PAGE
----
Much has been said about the fact that Justin Timberlake's new "The 20/20 Experience" supposedly doesn't include any obvious radio singles. Water cooler critics point to Timberlake's previous two records that were loaded with chart hits and turned the singer into a global superstar. I understand their point of view, but all the emphasis on having singles really raises the question if, creatively speaking, a record needs to have many singles to be considered a successful album.
In my opinion, "The 20/20 Experience" was carefully, skillfully and purposely designed to be an album's album and not a singles album. Timberlake deliberately set out to create one, single non-stop experience for listeners that needs to be enjoyed from start to finish. It's not a loose collection of songs that twists and turns from one mood to another.
"The 20/20 Experience" is an album that is all about flow. Each song perfectly follows the other to take listeners on a journey and set a tone that is consistently maintained throughout the record. The singer chose to refer to the album as an experience for good reason.
Recording this record must have been a very liberating artistic experience for Timberlake because he wasn't constrained by common pop conventions. Instead of dutifully serving up 3 minute tracks that are apt for radio, he wrote songs that fully express what he was trying to accomplish.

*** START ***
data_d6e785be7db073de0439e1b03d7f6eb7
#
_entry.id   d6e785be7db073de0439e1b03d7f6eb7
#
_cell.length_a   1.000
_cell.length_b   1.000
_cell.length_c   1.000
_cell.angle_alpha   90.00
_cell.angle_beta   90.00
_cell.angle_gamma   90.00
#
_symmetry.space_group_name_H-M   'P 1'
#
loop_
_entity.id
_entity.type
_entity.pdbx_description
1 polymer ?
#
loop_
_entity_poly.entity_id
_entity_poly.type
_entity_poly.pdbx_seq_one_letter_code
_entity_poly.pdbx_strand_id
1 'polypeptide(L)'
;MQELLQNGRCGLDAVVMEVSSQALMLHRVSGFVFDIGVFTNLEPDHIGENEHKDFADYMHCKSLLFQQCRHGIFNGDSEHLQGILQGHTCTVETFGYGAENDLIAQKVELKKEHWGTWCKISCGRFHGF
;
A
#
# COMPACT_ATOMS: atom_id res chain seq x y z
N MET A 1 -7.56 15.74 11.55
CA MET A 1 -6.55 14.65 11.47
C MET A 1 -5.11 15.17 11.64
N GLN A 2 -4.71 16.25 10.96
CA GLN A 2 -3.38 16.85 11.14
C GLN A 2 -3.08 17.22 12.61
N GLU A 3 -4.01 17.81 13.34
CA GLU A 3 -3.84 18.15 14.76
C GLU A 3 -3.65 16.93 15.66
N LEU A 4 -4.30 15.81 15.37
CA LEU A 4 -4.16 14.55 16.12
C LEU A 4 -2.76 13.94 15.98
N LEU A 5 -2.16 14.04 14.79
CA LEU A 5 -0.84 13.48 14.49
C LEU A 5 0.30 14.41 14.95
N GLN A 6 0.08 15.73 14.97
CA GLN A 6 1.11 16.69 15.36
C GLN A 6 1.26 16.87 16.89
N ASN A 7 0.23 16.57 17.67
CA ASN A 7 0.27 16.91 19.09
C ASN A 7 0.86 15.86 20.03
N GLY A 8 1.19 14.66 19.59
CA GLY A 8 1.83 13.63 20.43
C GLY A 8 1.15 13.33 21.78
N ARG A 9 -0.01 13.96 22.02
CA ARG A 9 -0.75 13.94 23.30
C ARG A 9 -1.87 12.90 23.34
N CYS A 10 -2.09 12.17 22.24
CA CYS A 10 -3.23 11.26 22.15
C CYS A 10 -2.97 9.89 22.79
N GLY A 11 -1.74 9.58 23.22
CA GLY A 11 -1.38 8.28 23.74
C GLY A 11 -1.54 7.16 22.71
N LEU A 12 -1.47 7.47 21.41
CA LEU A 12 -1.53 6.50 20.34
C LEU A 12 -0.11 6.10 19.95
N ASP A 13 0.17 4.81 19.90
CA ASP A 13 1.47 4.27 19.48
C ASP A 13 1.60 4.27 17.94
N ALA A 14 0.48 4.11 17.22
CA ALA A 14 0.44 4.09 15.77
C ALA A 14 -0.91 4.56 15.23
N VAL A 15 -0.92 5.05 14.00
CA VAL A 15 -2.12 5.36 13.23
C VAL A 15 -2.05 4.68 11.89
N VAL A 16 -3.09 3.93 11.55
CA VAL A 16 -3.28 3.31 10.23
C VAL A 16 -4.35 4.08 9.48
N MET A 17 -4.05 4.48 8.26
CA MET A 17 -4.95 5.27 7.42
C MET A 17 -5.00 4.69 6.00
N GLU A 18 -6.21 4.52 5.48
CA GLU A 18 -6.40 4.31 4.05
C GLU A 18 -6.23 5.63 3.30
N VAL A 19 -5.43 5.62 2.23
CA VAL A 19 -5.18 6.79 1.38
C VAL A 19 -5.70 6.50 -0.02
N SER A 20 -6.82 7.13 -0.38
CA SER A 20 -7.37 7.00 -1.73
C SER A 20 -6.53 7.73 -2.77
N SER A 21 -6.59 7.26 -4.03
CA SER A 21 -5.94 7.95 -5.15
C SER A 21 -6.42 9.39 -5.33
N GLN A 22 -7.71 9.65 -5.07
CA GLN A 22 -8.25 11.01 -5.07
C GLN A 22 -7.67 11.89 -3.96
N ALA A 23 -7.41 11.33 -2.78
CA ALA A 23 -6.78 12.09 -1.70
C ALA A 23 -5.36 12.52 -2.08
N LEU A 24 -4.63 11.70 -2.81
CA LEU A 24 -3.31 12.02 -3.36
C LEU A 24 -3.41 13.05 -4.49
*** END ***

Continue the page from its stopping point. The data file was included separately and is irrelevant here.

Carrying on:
Sequencing this record may have been one of Timberlake's biggest challenges when finalizing the album, but he did a superb job assembling the songs into one cohesive effort that clearly communicates his point of view.
The album starts on an immediate high note with "Pusher Love Girl" (which is one of the best songs he has ever recorded) that segues neatly into the classy groove of "Suit & Tie." Other stand out tracks include the vibrant and cheery "Let The Groove Get In" and "That Girl" that he has performed during his recent intimate club shows. The intensely atmospheric "Blue Ocean Floor" is the grand finale to the experience that perfectly underlines the importance of flow and sequencing on this record.
Getting back to the discussion about singles, I also think Timberlake is not looking for a long, extended cycle where he has to promote several singles over a period of 18 months or so. "The 20/20 Experience" satisfies some of his creative urges and I'm sure that after finishing his Legends of the Summer tour with Jay-Z, he may go right back to pursue other creative endeavours. Perhaps acting or perhaps even another album as he suggested talking to Ryan Seacrest during his album release party in Los Angeles last night.
Regardless of what creative challenge Timberlake tackles next, "The 20/20 Experience" is a timeless and classic effort that underlines once again that the singer continues to pave his own way free from the burden of expectation and conventional standards.